Learn about the most common signs of Rett syndrome, usually seen in girls, often confused with autism. This particular disorder at one point in time was classified under one of the five pervasive developmental disorders in the DSM IV and involves severe receptive/expressive language deficits, and loss of social interactions. Its onset is as early as 5 months of age, but must begin prior to 4 years of age. It distinguishes itself from childhood disintegrative disorder and asperger's disorder with a difference in time of onset, pattern of deficits, and characteristic sex ratio.
When the disorder was originally added to the DSM in 1994, researchers were not aware that it is actually caused by mutations in the MeCP2 gene, which encodes a protein important for neuronal functioning. MeCP2 is located on the X chromosome, and the disorder primarily affects females. This is mainly because males who have a damaged copy of the gene on their single X chromosome rarely survive until birth.
When the new DSM V was released, it was determined that the disorder would be removed from the new edition. The reasoning given was that the DSM is about behavior, not cause, or ‘etiology,’ so including “a specific etiologic entity, such as Rett’s Disorder, is inappropriate,” the revision committee declared.
Rett syndrome was originally discovered by Dr. Andreas Rett in 1954, and after researching for over 10 years, he published his findings in 1966. Nearly all causes are due to a mutation in the methyl CpG binding proteine 2, or MECP2 gene, which is needed for appropriate brain development. It appears to be a random mutation of the gene that occurs after an apparently normal prenatal and perinatal development.
Prevalence indicates that approximately one in every 10,000-15,000 females are affected by this condition. A child with Rett Syndrome may have difficulties with temper tantrums or meltdowns, as a result of limited communication skills. As a result some children may benefit from the use of a picture exchange communication system.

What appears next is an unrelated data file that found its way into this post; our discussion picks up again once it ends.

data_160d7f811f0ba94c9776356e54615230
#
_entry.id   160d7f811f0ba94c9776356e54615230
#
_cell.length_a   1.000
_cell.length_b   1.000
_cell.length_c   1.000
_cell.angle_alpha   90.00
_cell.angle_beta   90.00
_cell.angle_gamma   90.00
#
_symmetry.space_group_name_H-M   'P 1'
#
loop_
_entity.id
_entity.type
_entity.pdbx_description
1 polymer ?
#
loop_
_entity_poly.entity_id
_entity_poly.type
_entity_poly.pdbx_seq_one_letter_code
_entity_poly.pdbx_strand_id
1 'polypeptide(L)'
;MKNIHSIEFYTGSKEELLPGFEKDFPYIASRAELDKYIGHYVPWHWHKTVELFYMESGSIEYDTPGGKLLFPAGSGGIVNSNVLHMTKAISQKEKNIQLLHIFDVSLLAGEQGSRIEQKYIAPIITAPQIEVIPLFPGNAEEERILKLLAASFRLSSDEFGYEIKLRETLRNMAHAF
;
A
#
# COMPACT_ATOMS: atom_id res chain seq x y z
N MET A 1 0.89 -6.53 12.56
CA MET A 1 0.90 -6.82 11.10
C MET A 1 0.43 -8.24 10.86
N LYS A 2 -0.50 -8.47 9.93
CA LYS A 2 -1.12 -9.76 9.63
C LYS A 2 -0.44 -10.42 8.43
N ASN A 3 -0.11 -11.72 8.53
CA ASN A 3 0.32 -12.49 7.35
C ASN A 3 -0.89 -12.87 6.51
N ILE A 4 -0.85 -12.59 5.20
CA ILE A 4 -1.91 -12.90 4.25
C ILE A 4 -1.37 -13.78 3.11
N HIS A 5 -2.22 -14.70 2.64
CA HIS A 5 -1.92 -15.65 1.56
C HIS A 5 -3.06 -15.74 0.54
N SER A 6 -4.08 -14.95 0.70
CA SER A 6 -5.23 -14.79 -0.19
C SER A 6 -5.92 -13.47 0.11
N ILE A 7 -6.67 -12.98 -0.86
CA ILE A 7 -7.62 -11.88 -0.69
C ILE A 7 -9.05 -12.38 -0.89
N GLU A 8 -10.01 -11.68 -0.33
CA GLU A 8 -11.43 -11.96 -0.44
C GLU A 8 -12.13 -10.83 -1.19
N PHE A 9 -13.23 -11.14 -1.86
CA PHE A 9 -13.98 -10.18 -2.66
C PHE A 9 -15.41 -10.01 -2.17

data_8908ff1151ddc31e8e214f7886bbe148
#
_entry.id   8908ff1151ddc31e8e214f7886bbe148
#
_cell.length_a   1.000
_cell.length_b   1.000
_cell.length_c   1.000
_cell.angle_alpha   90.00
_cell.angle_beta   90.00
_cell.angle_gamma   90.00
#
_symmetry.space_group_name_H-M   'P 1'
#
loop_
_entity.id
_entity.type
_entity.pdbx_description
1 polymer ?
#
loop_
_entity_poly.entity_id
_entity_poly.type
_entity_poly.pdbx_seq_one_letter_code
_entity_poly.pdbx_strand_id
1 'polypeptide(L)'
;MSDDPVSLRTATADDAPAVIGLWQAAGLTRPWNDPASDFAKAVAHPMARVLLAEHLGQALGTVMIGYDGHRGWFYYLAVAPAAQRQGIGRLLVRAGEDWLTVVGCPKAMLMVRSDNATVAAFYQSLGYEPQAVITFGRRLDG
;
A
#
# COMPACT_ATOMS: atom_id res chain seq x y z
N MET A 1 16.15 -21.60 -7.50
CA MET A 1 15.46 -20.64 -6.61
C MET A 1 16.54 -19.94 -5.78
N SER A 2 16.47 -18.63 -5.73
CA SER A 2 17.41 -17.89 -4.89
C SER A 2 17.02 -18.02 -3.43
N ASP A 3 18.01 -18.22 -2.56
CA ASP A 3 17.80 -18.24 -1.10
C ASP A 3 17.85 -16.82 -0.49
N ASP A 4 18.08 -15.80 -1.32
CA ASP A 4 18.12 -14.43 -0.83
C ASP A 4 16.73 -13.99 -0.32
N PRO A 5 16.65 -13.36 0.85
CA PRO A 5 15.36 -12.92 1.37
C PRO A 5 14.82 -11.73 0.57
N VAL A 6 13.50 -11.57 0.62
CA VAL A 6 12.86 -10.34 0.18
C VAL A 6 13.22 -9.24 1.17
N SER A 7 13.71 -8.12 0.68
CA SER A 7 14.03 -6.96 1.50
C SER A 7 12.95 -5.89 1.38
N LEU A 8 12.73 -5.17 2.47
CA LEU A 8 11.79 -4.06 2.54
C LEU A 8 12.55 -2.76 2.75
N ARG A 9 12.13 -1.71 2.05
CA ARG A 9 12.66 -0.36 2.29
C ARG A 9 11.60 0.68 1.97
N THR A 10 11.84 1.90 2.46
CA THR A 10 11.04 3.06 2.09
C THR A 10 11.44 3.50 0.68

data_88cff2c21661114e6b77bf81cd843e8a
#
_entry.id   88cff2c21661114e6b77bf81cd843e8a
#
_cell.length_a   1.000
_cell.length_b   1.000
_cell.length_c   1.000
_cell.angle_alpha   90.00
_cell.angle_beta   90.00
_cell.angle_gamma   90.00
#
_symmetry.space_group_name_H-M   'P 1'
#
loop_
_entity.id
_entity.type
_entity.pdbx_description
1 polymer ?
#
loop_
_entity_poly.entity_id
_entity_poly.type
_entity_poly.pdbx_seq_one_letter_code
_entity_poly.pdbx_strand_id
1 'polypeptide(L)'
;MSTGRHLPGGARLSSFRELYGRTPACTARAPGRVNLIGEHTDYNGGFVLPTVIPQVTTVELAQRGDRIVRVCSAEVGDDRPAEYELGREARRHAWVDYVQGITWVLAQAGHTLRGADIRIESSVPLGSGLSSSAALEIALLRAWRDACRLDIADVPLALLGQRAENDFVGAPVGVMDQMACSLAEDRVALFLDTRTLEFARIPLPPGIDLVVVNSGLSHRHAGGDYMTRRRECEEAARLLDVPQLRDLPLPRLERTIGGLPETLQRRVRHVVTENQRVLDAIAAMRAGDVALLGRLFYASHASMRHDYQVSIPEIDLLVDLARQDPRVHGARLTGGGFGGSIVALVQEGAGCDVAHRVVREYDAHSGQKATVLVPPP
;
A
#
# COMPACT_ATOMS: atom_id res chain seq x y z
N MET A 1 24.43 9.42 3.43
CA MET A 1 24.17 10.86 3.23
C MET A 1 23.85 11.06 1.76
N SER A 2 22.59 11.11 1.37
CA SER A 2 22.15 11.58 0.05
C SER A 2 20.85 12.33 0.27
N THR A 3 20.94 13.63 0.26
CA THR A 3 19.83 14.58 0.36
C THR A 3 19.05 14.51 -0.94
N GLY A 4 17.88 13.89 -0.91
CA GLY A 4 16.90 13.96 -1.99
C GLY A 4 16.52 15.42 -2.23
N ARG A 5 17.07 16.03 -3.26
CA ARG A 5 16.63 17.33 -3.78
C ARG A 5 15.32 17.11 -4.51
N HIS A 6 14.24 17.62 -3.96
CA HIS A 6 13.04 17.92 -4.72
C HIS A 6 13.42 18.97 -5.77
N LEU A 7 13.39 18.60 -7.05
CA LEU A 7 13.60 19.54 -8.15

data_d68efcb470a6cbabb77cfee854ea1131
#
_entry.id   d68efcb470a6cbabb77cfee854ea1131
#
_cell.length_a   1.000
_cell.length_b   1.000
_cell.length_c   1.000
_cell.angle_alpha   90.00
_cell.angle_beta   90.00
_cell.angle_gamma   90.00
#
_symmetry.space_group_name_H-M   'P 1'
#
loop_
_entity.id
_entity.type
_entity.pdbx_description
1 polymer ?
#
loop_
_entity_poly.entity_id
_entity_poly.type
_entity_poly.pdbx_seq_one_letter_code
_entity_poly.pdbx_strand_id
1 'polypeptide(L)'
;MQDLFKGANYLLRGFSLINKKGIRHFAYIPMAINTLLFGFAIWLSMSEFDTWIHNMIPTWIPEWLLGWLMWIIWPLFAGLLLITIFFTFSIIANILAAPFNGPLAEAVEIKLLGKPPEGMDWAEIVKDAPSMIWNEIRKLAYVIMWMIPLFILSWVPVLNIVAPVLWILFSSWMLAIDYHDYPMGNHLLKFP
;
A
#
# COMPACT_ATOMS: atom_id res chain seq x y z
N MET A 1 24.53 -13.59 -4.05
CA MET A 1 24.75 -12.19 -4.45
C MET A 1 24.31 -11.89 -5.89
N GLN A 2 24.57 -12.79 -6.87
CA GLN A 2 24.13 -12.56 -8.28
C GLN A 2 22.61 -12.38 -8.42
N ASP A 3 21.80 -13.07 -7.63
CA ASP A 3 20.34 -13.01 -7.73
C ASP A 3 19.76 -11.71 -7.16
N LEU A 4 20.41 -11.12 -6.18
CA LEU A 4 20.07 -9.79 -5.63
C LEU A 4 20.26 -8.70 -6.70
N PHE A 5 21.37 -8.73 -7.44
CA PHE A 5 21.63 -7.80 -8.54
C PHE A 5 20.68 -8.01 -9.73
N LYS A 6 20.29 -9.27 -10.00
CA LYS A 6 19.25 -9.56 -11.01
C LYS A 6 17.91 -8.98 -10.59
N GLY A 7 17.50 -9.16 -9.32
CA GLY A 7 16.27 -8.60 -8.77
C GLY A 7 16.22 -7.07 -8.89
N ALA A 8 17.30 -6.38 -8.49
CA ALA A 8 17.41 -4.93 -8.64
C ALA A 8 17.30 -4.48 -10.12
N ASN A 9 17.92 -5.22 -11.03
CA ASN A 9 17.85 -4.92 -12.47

Genetic testing can help confirm the diagnosis in 80% of girls with suspected Rett syndrome. These tests may also predict how severe it will be.
The four stages, as described by the National Institute of Neurological Disorders and Stroke, are:
Stage I (early onset): Begins between 6 and 18 months of age. The infant may initially show less eye contact and less interest in toys. Delays in gross motor skills may be evident by the lack of sitting or crawling.
Hand-wringing and decelerated head growth may also occur, but in such a small amount that it is not very noticeable. This stage can last anywhere from a few months to more than a year.
Stage II (rapid destructive phase): Begins between ages 1 and 4 lasting for weeks or months. Language and hand skills rapidly or gradually disappear. Hand movements similar to hand washing, clapping, or tapping, as well as frequently moving hands to the mouth occur during this stage. There may be noticeable breathing difficulties including apnea and hyperventilation.
Symptoms similar to
characteristics for autism may appear, such as loss of social interaction and communication. Decelerated head growth and an unsteady gait is typically evident during this stage.
Stage III (plateau or pseudo-stationary phase): Begins between ages 2 and 10 lasting for years. Symptoms for this stage include, apraxia, motor problems and seizures.
There may also be an improvement at this point in previous behavior with decreased irritability, crying and other features similar to those of autism. Alertness, attention span and communication skills may show marked improvement with many girls remaining in this stage the majority of their lives.
Stage IV (late motor deterioration phase): This stage can last for years and even decades with prominently reduced mobility, scoliosis, ridgity, muscle weakness, spasticity, and increased muscle tone with abnormal posturing of an arm, leg, or top part of the body. Repetitive hand movements may decrease with an improvement in eye contact as well, but girls previously able to walk may stop walking.
The best options available to treat Rett syndrome include:
The best treatment includes focusing merely on the symptoms and helping to minimize or reduce them.
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1. American Psychiatric Association. (2000). Pervasive developmental disorders. In Diagnostic and statistical manual of mental disorders (Fourth edition---text revision (DSM-IV-TR). Washington, DC: American Psychiatric Association,76-77.
2. International Rett Syndrome Foundation. About Rett Syndrome. www.rettsyndrome.org. 11-25-09.
3. National Institute of Neurological Disorders and Stroke. Rett Syndrome Fact Sheet. www.ninds.nih.gov. 11-25-09.